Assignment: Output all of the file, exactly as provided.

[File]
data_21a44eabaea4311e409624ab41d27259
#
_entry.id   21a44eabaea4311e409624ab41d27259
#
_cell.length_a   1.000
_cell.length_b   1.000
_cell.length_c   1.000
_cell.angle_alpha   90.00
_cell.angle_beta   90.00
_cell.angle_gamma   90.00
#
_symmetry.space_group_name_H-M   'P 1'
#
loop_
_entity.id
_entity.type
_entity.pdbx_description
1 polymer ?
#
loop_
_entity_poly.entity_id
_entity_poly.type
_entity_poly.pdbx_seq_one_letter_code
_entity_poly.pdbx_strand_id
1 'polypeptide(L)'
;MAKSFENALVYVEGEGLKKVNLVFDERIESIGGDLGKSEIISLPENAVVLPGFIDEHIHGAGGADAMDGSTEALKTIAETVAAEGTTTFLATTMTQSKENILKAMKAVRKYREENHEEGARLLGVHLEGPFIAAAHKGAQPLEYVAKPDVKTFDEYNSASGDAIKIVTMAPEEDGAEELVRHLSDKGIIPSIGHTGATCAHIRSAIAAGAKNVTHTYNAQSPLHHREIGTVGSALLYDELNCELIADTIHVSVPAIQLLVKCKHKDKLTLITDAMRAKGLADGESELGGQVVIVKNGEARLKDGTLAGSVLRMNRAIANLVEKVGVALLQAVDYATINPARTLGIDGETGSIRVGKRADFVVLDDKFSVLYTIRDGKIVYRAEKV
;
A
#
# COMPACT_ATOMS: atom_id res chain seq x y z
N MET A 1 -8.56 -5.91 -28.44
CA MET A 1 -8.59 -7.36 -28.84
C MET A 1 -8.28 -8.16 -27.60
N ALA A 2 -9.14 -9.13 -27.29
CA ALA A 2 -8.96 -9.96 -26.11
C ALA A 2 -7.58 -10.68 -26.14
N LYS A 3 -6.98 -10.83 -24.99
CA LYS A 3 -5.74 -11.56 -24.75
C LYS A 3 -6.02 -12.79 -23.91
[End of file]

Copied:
data_21a44eabaea4311e409624ab41d27259
#
_entry.id   21a44eabaea4311e409624ab41d27259
#
_cell.length_a   1.000
_cell.length_b   1.000
_cell.length_c   1.000
_cell.angle_alpha   90.00
_cell.angle_beta   90.00
_cell.angle_gamma   90.00
#
_symmetry.space_group_name_H-M   'P 1'
#
loop_
_entity.id
_entity.type
_entity.pdbx_description
1 polymer ?
#
loop_
_entity_poly.entity_id
_entity_poly.type
_entity_poly.pdbx_seq_one_letter_code
_entity_poly.pdbx_strand_id
1 'polypeptide(L)'
;MAKSFENALVYVEGEGLKKVNLVFDERIESIGGDLGKSEIISLPENAVVLPGFIDEHIHGAGGADAMDGSTEALKTIAETVAAEGTTTFLATTMTQSKENILKAMKAVRKYREENHEEGARLLGVHLEGPFIAAAHKGAQPLEYVAKPDVKTFDEYNSASGDAIKIVTMAPEEDGAEELVRHLSDKGIIPSIGHTGATCAHIRSAIAAGAKNVTHTYNAQSPLHHREIGTVGSALLYDELNCELIADTIHVSVPAIQLLVKCKHKDKLTLITDAMRAKGLADGESELGGQVVIVKNGEARLKDGTLAGSVLRMNRAIANLVEKVGVALLQAVDYATINPARTLGIDGETGSIRVGKRADFVVLDDKFSVLYTIRDGKIVYRAEKV
;
A
#
# COMPACT_ATOMS: atom_id res chain seq x y z
N MET A 1 -8.56 -5.91 -28.44
CA MET A 1 -8.59 -7.36 -28.84
C MET A 1 -8.28 -8.16 -27.60
N ALA A 2 -9.14 -9.13 -27.29
CA ALA A 2 -8.96 -9.96 -26.11
C ALA A 2 -7.58 -10.68 -26.14
N LYS A 3 -6.98 -10.83 -24.99
CA LYS A 3 -5.74 -11.56 -24.75
C LYS A 3 -6.02 -12.79 -23.91